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Don’t Get Fooled Again: Trump Is the Real Problem

Lindsey German: European governments are terrified of Trump’s behaviour but they are even more terrified of offending the US

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"If the European leaders follow Trump in this dangerous and deadly course, they will meet mass opposition on the streets, communities and workplaces."


What an incredible statement from European leaders Johnson, Macron and Merkel about the escalating situation of war in the middle East – one fuelled every few hours by ever more belligerent tweets from Donald Trump. It manages to repeatedly condemn Iran for its role in the region, at the same time calls for restraint and de-escalation and, beyond belief, fails to even mention the man who is more than anyone else responsible for the growing tension.

It is Trump, after all, who tore up the JCPOA or nuclear deal, which was internationally brokered and agreed as a step towards peace and nuclear disarmament. It was trump who imposed draconian sanctions on Iran which are causing real hardship for the people there. It is Trump who ordered the killing of high ranking Iranian general Qassem Soleimani in Baghdad of Friday, and who now threatens to hit cultural sites in Iran. And it is Trump who has the temerity to threaten Iraq with sanctions as it votes to get his troops to leave their country.

The European governments are terrified of Trump’s behaviour about which none of them has been consulted (although Trump’s close ally Netanyahu was). But they are even more terrified of offending the US. So they perpetuate the lie that Iran is the real problem here. And they have to absolve themselves from criticism by repeatedly denouncing the governments of Iran or Iraq.

We have been here before – many times. We were told the major threats to the world were Afghanistan’s Taliban government, then Saddam Hussein in Iraq, then Gadhafi in Libya, then Assad. They – and some of their cheerleaders on the left – claimed that anyone who opposed their disastrous interventions must be in support of the various dictators, new Hitlers and terrorists that were being opposed.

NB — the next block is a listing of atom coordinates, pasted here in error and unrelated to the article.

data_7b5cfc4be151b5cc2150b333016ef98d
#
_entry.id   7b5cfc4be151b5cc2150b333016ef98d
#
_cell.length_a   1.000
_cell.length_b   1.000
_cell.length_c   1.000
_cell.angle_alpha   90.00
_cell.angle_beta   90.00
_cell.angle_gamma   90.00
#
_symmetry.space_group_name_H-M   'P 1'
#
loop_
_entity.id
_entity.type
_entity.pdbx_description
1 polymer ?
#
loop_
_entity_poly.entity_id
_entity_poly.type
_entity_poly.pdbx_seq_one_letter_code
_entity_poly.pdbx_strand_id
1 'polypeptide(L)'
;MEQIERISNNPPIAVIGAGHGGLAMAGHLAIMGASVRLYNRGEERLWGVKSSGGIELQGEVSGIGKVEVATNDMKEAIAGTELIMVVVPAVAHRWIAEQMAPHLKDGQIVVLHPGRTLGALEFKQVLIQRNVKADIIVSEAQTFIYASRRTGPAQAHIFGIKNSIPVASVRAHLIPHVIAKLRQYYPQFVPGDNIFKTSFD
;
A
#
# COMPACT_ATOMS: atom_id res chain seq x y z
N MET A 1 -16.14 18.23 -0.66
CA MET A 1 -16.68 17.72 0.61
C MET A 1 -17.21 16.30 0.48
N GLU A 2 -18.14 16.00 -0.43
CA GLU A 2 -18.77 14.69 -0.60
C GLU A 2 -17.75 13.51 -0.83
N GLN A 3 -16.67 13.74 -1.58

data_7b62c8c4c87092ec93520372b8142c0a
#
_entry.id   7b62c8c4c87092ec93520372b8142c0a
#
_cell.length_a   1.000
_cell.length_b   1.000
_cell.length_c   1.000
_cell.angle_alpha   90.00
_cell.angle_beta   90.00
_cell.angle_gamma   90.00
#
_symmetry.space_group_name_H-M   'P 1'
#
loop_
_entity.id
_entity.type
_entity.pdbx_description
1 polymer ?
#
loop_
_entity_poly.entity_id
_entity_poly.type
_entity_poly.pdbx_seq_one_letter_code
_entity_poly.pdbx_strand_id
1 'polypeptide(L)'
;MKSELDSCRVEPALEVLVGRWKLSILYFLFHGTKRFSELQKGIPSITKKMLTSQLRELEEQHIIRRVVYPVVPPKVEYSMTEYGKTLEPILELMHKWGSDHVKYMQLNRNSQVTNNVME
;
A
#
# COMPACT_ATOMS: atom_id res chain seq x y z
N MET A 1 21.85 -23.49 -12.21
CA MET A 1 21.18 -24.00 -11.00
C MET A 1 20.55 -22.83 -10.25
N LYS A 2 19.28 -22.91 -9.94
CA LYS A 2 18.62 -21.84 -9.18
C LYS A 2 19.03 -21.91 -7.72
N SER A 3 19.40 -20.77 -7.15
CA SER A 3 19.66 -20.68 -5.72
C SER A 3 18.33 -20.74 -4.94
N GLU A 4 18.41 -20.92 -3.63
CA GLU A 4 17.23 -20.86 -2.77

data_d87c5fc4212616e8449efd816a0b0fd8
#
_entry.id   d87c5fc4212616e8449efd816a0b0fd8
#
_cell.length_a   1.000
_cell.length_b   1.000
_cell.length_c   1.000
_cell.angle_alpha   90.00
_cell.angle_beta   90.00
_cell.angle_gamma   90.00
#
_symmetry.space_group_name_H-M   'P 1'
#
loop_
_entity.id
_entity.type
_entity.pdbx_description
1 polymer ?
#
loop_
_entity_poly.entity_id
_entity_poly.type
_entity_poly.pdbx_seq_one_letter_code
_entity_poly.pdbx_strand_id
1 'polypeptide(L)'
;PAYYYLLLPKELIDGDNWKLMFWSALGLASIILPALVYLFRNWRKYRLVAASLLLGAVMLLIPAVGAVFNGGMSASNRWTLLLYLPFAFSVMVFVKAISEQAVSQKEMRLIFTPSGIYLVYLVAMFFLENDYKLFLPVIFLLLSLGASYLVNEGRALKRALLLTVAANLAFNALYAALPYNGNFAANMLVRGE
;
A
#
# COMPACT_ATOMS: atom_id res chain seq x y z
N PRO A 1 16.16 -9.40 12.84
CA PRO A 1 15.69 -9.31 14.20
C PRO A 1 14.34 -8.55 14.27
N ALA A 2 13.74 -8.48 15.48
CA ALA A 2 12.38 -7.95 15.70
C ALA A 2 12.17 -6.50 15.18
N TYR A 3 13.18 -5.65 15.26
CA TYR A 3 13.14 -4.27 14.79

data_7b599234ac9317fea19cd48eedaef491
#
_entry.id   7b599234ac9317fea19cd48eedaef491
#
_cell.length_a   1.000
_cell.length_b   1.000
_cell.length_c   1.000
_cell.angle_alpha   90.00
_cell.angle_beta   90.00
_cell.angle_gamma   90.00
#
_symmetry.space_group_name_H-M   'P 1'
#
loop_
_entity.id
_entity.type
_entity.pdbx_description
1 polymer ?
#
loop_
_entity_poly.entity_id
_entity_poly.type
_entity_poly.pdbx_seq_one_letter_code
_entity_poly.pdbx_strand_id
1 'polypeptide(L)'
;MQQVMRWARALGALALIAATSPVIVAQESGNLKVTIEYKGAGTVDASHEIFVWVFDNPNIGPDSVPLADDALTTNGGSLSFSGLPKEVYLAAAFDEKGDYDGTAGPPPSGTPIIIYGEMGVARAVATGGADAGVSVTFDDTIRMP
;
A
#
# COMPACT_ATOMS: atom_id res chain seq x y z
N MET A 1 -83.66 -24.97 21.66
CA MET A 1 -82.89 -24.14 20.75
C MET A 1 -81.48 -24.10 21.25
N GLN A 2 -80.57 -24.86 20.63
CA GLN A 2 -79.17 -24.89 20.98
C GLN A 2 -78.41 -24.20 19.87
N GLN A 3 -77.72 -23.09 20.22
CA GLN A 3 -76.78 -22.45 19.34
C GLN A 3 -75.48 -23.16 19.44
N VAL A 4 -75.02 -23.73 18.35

But that has never been the basis of anti-war campaigning. Instead it has rested on the belief that US imperialism and its allies pose the major threat to world peace – not just in the Middle East but in Latin America and east Asia as well. That means opposing it and our own government which follows the US so closely. It also means insisting that the situation in the Middle East is a product of centuries of empire and that the solutions to war, repression and inequality there do not lie with those self-same imperialist powers but with the people of the region itself.

War makes their ability to emancipate themselves much harder. Which is why our role is to oppose the warmongering of Trump (and Johnson) and warn that his actions are milestones on the road to a war which threatens to turn the whole Middle East into a permanent conflict zone.

The killing of Soleimani was illegal under international law and is effectively an act of terror by the US. The threats to strike Iranian cultural sites are also contrary to international law and both would constitute war crimes. The claim that Soleimani posed an imminent threat to the US is a convenient lie for which no evidence has been produced. Indeed, the Iraqi prime minister has said that he was on a diplomatic mission to Baghdad, which was mediating between Iran and Saudi Arabia.

The designation of Soleimani as a terrorist is part of US wishful thinking, hoping to put him in the same category as previous assassination such as those of bin Laden or al Baghdadi. In fact, he was one of the highest military figures in Iran and was leader of the revolutionary guards, which are part of the Iranian military. Designating him as a terrorist is effectively to designate the whole Iranian state as one.

The anger across Iran and Iraq over this is palpable. Trump’s attitude is typical of a playground bully who hits someone and then is astonished that they protest. There will be retaliation to these acts and consequences can spiral out of control. The Iraqi parliament has voted to remove US troops, and this is only the start.  

The Iraqis have a great deal to be angry about. More than 1 million died during the invasion and occupation of Iraq. The country is still broken and wracked with war.  No one has been held accountable for that crime – instead, Bush, Blair and Campbell are feted and invited to give their views on the crisis they have created.

If the European leaders follow Trump in this dangerous and deadly course, they will meet mass opposition on the streets, communities and workplaces. Ordinary people here, like their counterparts in the Middle East, have no interest in these wars – in fact they are the ones who suffer.

 

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